Tag: Python

Data Visualiser

Data Visualiser

Along side the main project software, we developed a visualizer that would allow us to view the numerical data in a visual sense.



Testing some prototypes can be expensive, so we decided to simulate what the hardware and software would go through to see the effects and find bugs (unexpected features) in the software.

Rudder Design

Prototype 1

The first prototype of the rudder was made out of cardboard – a readily available material that was easy to cut – and rectangular (15x10cm).
The prototype was thick at the bottom and thin at the top, in an attempt to replicate an airfoil. This design feature is included as the majority of fast airflow over the rudder will be rushing upwards as the payload is descending. This creates laminar airflow over the rudder that is easy to control, rather than turbulent air which is difficult to steer in. The shape of this prototype is based on an airfoil, similar to that of the rudder on an airplane but facing downward, ensuring aerodynamic properties in the design.

Prototype 2

After brief testing with the first prototype attached to the case, it became apparent that the rudder was far too small to have any noticeable effect on the direction of the payload over a short period of time. The second prototype remained rectangular and made out of cardboard, however increased in size (22.5x15cm). The edge of the rudder now reaches over the edges of the case significantly more than the last prototype, exposing it to more laminar air than the previous model – the case is now also being designed in a way to increase laminar airflow over the rudder.
Another change made was to add thickness to the rudder on the side closest to the case – giving it the same airfoil effect, but on the axis that it will be exposed to air as it travels forward as well as down.

The next prototype material will be balsa wood, as it has a high strength to weight ratio and can easily be carved to feature the airfoil shape. Hopefully this will adequately fit the needs of the rudder, and hence be the final material too.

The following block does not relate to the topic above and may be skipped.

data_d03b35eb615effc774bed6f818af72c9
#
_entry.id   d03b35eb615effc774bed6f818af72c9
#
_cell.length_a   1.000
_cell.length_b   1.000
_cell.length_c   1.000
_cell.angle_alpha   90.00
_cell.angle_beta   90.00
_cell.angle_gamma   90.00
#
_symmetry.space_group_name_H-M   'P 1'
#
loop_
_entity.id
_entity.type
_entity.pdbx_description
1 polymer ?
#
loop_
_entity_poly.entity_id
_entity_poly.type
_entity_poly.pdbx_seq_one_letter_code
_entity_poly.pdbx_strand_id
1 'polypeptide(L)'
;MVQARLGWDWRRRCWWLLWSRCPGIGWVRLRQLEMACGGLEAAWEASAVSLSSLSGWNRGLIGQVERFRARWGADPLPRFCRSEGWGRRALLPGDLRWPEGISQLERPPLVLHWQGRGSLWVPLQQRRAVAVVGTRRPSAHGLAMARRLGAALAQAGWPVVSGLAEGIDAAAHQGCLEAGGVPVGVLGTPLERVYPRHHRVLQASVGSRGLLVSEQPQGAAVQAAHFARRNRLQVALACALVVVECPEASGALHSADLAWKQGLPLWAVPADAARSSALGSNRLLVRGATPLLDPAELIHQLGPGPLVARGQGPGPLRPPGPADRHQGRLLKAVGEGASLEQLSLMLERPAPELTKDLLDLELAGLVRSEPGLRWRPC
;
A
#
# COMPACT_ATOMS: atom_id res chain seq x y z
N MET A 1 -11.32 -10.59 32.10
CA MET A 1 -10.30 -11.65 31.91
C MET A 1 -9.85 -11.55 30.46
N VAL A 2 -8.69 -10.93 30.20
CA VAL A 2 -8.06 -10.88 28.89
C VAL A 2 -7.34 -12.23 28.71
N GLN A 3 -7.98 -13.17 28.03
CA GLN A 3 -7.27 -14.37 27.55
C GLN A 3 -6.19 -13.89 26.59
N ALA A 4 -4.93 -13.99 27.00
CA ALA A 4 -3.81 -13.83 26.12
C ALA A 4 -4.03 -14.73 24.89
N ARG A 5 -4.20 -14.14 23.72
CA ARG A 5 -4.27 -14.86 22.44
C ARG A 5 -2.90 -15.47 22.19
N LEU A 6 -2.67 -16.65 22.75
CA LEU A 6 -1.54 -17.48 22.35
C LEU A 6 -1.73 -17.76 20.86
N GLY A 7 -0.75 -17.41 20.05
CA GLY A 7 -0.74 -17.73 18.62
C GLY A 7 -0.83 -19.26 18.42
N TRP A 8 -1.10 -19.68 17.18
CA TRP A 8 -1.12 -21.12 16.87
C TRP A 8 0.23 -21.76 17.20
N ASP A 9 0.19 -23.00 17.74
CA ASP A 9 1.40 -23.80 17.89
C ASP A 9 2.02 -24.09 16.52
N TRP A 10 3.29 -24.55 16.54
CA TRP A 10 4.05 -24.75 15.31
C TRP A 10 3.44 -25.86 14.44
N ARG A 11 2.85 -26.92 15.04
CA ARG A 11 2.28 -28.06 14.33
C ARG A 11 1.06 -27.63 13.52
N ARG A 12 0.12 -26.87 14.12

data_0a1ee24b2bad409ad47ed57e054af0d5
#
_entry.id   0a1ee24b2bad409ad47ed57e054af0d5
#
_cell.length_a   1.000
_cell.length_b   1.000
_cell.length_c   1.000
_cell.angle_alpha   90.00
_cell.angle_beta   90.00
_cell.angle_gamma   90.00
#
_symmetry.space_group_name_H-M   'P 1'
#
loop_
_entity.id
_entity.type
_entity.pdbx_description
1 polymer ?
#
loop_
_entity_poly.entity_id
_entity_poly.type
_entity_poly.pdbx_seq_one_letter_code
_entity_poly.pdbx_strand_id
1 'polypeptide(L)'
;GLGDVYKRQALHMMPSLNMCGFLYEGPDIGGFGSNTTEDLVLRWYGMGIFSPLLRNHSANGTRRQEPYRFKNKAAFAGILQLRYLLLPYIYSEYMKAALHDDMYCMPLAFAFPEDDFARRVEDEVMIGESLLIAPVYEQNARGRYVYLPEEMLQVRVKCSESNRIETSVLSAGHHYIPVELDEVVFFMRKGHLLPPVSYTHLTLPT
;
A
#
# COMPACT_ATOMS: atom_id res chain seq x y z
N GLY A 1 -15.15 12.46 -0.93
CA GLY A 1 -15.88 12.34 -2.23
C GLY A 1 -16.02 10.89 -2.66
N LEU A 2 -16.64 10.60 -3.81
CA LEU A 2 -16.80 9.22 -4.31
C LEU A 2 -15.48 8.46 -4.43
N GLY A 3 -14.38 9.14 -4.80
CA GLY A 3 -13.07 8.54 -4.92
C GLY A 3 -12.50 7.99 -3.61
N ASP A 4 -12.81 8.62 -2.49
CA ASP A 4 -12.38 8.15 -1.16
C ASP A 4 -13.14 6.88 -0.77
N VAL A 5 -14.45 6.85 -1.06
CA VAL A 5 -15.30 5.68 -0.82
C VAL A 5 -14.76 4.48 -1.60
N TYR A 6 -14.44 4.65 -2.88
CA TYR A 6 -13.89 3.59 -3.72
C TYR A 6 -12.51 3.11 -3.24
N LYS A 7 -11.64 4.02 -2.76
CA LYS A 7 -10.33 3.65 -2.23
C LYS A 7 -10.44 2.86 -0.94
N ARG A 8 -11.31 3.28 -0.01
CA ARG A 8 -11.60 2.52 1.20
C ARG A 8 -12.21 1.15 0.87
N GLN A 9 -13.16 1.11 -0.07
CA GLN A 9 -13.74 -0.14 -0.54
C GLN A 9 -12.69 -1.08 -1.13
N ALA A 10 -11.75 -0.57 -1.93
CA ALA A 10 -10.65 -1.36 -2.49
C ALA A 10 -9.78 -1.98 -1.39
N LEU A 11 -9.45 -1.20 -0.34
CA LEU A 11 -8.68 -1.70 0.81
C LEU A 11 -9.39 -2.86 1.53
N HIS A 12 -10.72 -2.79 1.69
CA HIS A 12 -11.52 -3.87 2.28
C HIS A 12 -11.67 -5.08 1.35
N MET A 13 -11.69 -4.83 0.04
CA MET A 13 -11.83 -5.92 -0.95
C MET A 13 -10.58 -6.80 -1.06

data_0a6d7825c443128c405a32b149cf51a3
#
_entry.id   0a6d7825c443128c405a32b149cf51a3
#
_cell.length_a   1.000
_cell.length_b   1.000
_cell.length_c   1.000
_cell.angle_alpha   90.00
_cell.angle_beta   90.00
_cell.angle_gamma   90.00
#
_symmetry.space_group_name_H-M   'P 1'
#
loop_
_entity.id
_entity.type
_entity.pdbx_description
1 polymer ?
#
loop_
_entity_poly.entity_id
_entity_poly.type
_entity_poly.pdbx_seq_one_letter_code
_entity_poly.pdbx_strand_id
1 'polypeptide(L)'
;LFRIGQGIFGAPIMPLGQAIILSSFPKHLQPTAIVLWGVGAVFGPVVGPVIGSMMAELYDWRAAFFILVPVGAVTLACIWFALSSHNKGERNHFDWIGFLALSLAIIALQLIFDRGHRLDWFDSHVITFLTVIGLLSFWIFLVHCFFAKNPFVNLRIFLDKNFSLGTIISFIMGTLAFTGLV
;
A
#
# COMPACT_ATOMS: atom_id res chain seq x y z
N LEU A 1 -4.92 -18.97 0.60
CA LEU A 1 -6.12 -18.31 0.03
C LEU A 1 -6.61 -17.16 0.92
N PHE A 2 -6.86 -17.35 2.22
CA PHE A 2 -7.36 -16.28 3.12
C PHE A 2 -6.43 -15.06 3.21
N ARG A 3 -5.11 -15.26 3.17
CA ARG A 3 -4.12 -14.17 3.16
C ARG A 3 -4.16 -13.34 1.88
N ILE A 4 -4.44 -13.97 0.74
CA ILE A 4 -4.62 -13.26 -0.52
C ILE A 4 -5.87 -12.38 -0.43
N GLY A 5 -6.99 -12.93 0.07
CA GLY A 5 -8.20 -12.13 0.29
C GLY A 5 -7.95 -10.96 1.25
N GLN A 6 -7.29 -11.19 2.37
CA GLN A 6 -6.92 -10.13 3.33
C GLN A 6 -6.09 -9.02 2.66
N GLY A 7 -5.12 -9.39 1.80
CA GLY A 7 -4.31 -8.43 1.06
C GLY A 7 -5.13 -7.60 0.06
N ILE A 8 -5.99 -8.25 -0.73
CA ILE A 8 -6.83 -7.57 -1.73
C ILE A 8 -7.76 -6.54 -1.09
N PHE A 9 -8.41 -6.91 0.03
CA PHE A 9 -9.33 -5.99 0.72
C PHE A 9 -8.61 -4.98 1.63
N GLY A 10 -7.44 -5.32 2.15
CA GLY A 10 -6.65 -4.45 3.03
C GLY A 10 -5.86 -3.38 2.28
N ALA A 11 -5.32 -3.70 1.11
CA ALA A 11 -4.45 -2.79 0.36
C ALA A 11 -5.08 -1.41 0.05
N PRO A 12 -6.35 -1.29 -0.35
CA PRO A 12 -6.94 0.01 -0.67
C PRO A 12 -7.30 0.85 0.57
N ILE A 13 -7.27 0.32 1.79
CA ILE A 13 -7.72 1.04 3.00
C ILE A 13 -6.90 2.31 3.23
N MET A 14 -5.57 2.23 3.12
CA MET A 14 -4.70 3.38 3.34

Servo-to-Rudder Attachment

The servo will be connected to a pushrod, which will stick through a hole in the case and attach (either screwed or soldered) to a clevis and holder that will be screwed to the rudder (as below).


Close-up rod-to-rudder.PNG

This allows the servo’s movement on only one axis to effect the direction of the rudder, and the servo will be placed inside the case to have best control over this axis.

Rudder-to-Case Attachment

The rudder will be attached to the case by a pin held into place by the case. It will slide into a hole either cut or drilled into the edge of the rudder, or else external clips will attach it to the pin (if drilling or cutting is likely to break the rudder). This allows the rudder to freely change directions with little friction, while still being fastened securely to the case.

Setting Up the Code

Setting Up the Code

We’ve started working on the data logging side of the software, and a working prototype will be complete – of both software and hardware – in time for our YICTE competition entry. We have decided on using C++ and Arduino as the programming languages for the software.